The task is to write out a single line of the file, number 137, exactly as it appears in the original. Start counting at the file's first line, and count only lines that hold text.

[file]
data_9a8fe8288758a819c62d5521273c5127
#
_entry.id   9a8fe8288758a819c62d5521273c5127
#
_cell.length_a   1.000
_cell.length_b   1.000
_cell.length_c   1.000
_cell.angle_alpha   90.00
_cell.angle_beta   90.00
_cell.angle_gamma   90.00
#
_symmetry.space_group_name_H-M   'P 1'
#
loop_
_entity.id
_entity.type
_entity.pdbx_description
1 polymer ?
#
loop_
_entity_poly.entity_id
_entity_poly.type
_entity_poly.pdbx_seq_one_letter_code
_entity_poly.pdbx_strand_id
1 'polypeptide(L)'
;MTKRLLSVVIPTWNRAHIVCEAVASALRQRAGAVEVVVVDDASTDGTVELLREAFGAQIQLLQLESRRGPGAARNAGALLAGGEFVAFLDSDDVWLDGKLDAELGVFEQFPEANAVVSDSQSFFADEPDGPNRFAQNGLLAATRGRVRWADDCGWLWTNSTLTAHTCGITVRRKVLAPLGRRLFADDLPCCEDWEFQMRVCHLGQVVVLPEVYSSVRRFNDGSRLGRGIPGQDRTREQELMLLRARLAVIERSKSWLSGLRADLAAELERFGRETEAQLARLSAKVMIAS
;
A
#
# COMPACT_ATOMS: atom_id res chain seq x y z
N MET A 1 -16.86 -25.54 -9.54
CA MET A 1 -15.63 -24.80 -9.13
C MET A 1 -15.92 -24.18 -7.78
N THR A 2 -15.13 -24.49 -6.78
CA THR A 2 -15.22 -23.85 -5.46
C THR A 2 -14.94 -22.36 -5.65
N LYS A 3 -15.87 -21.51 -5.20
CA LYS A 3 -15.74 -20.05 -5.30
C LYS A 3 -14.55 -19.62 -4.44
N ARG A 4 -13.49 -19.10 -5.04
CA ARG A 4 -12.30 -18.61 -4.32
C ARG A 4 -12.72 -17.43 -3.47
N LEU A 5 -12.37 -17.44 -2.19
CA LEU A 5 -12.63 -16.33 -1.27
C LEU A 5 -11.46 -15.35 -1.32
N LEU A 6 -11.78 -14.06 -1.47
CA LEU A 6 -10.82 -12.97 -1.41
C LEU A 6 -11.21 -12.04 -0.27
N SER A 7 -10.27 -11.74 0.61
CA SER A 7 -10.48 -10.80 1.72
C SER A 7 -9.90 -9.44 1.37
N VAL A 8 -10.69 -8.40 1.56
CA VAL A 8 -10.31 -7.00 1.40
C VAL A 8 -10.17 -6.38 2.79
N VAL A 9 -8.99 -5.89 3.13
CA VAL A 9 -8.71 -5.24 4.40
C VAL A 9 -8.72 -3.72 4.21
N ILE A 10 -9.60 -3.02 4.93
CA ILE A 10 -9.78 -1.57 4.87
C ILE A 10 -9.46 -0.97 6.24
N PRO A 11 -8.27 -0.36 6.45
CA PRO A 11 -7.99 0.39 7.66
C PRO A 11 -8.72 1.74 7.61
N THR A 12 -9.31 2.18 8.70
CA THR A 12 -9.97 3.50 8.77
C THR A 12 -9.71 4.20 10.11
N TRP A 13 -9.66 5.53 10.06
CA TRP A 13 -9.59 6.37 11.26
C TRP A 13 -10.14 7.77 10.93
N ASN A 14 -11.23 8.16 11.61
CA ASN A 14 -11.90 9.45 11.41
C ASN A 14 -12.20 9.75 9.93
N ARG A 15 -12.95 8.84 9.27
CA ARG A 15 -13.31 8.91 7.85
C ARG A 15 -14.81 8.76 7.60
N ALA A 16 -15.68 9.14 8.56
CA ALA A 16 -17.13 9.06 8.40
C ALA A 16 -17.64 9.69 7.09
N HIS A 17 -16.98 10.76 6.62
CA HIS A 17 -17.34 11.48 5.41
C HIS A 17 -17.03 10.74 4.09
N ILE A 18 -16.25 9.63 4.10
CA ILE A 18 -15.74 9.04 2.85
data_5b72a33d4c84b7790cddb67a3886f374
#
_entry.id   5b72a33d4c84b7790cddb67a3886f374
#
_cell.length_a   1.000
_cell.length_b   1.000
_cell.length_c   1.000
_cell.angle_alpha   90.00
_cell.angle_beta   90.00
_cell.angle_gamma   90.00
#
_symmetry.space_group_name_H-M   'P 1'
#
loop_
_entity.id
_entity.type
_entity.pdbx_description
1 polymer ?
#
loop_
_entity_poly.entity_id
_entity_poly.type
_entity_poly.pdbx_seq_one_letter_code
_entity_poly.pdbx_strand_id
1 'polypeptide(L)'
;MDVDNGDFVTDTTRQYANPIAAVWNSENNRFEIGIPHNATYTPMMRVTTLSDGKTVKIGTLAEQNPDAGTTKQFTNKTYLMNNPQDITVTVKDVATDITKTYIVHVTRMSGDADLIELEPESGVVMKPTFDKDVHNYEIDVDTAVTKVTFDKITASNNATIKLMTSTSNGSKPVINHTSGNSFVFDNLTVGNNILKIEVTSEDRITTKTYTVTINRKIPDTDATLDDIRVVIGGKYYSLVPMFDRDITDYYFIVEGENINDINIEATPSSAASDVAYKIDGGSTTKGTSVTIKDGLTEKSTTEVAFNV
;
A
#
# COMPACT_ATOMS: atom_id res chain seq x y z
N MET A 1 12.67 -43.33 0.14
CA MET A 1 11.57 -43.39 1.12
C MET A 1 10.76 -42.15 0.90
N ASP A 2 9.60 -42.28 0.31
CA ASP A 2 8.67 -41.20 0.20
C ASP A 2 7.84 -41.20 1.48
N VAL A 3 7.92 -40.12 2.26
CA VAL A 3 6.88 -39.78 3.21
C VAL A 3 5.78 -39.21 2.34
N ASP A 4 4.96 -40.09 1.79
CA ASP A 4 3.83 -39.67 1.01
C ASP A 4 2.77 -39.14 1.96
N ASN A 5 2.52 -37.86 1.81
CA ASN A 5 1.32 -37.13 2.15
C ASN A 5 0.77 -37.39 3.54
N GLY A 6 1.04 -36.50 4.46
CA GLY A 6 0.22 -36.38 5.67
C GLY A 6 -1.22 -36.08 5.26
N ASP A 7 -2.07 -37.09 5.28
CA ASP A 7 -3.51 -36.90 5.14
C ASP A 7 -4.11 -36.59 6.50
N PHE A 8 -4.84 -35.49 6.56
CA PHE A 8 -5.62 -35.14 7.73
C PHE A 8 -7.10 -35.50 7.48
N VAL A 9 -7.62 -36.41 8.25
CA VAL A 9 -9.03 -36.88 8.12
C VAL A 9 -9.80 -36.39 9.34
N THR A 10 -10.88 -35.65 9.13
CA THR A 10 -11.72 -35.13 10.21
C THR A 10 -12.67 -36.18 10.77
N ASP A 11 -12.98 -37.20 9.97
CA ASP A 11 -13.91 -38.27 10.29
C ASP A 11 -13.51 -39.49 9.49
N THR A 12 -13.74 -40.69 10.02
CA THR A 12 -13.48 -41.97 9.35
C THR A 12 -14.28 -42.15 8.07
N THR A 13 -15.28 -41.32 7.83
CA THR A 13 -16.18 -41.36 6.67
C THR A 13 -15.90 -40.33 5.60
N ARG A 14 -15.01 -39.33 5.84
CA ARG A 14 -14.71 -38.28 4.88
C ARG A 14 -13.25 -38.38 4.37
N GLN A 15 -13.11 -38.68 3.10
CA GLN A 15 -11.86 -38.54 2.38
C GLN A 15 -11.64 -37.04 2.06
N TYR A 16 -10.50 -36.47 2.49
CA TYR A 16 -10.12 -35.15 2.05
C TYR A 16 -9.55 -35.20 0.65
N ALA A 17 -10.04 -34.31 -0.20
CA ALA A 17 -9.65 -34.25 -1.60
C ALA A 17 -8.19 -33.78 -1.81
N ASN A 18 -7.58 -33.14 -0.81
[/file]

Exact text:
C PHE A 8 -7.10 -35.50 7.48